John wrote earlier about the 9-year-old girl in Las Vegas whose parents thought it would be a good idea to let her shoot an Uzi submachine gun.
Not surprisingly, the gun, set on automatic — a setting at which it fires 600 rounds per minute — went wildly out of control in the little girl’s hands. As she lost control of the weapon, it shot her instructor in the head, killing him.
Simplifying somewhat, there are basically three ways a gun or rifle can fire. (Not going to get into single-action vs double-action.)
One: The gun fires. and then you need to do something to chamber another round, like a pump-action shotgun or a lever-action rifle for example. Or a breach-loading shotgun.
Then there are semi-automatics. These fire one shot for every time you pull the trigger. If you’ve seen a 9mm handgun with a magazine and a slide-action, that’ll be a semi-auto. Most of the assault rifles out there carried by civilians are semi-auto. Even these ones require a bit of training to use responsibly.
To own a fully-automatic gun requires a special federal firearms license (FFL). If you do not have this license, you could technically still own an Uzi, for example, but only if it has been disabled for fully automatic operation.
There is a gigantic loophole in this law (actually several loopholes.). Yes, you need the FFL, which isn’t cheap. However, you as the owner of said fully-automatic firearm can grant permission to just about anybody to fire it in your presence, even a tiny child.
I’ll tell you something else about fully-automatic firearms: Have you ever fired a gun? Ever watched someone actually shoot a gun? (And Hollywood movies don’t count.) They kick. The barrel invariably wants to go up. The peculiarity of Uzis and other rapid-fire full-automatics is they not only go up, they also push the barrel to the left (part of this is the effect of the rifling inside the barrel and part is due to the ejection of the spent rounds). Hold down the trigger for more than a couple seconds and, unless you are strong and well-braced, that sub-machine gun will literally try to make you spin around in place.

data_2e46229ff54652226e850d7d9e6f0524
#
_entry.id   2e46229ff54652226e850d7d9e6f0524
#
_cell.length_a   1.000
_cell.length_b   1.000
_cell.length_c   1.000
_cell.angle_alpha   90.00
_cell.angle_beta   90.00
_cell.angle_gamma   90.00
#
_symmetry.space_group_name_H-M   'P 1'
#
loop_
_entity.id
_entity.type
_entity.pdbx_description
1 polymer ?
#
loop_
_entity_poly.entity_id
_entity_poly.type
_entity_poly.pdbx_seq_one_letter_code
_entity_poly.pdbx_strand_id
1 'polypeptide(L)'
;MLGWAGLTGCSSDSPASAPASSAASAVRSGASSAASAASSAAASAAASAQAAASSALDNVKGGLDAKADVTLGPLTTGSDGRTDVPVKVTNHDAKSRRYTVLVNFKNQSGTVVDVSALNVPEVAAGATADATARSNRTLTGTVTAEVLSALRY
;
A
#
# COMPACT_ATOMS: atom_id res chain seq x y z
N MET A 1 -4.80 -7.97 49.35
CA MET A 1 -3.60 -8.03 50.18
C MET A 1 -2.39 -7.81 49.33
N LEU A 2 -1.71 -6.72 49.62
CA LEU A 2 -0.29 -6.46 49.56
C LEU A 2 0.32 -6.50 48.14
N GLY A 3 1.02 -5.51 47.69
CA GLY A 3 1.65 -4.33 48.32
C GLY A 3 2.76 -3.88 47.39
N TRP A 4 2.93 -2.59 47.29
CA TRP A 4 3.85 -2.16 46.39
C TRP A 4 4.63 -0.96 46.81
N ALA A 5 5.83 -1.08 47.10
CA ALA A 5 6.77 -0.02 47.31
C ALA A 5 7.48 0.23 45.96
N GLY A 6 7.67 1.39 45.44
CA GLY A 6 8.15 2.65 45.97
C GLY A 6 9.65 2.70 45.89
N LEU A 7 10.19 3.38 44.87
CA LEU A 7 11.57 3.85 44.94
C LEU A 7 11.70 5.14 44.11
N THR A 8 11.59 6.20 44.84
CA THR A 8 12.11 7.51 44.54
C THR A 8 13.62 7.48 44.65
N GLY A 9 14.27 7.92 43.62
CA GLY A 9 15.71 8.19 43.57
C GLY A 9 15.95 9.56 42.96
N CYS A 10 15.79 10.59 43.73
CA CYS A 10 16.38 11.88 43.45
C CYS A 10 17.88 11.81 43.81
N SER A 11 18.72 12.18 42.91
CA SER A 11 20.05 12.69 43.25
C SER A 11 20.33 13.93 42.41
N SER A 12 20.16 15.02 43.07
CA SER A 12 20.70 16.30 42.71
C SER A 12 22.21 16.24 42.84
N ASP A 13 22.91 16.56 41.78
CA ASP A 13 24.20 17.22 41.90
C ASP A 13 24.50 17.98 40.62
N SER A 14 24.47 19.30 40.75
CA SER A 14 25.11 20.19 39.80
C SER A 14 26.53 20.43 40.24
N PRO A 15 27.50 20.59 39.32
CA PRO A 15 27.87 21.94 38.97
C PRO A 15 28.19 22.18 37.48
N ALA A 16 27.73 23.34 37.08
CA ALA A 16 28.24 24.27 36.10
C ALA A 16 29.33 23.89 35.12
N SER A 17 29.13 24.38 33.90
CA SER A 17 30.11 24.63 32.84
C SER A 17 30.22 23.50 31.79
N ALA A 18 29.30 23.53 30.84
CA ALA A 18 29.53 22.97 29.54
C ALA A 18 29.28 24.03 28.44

That “instructor” made a whole series of stupid mistakes. But the first mistake? Letting what appears to be a 70lb 9-year-old child fire a fully-automatic sub-machine gun. No child that size can control a weapon like that. Disaster was all but guaranteed.
The second mistake was standing exactly where the barrel was all but guaranteed to go the instant she put her finger down on the trigger.
But really, mistake #1 outweighs everything else. Nobody should be surprised that this happened.
Hell, even if he hadn’t been standing where he was, that little girl still would have lost control of that submachine gun. If not him, it could’ve just as easily been the person who was filming the event, or other bystanders.
Grown adults (unless trained), who are physically capable and knowing exactly what to expect, will have trouble controlling an Uzi. (In fact, it’s also why Uzis are actually pretty crappy guns to begin with. They’re the archetype of ‘spray and pray’ firearms whose military value was based more on fear and intimidation than in actually being able to hit anything reliably… but I digress.)
This wasn’t just an accident and a tragedy. In my opinion, this was an act of gross negligence on the part of the “instructor” and the girl’s parents.
The detail that boggles me, even among the gun aficionados who acknowledge it was criminally stupid to let a 9-year-old fire an Uzi on automatic, is how many insist that children need to be taught how to handle and shoot a gun safely. I’m sorry, but as a gun owner myself, and even given the family I grew up in, this is a bs statement. Very young children do not need to be taught how to ‘handle and shoot’ guns. Their first lesson with firearms should be: “Do not touch or go near a gun. If you see a gun, find an adult because these things are dangerous.”
When a minor is old enough to qualify for a hunting license, that’s another matter. (In many states, the age is 12 years and up.) Even then, questions of physical ability and mental fitness of the kid, and appropriateness of the specific firearm need to be addressed. I remember a time when my kid brother was demoted by our father to pack-carrier, because he carelessly wouldn’t pay attention to where the barrel of his 20ga was pointed. That’s how you teach a kid to use a gun.
We do not let children drive cars or motorcycles because we have deemed that they lack the emotional maturity and physical prowess to do so without endangering others.
We do not let children drink alcohol or buy cigarettes, because we’ve deemed they lack the maturity to do so responsibly.
We do not give children the right to vote for the same reason.
And yet there’s almost no restriction on letting a child use a device that, when used as intended, is fully capable of maiming or killing.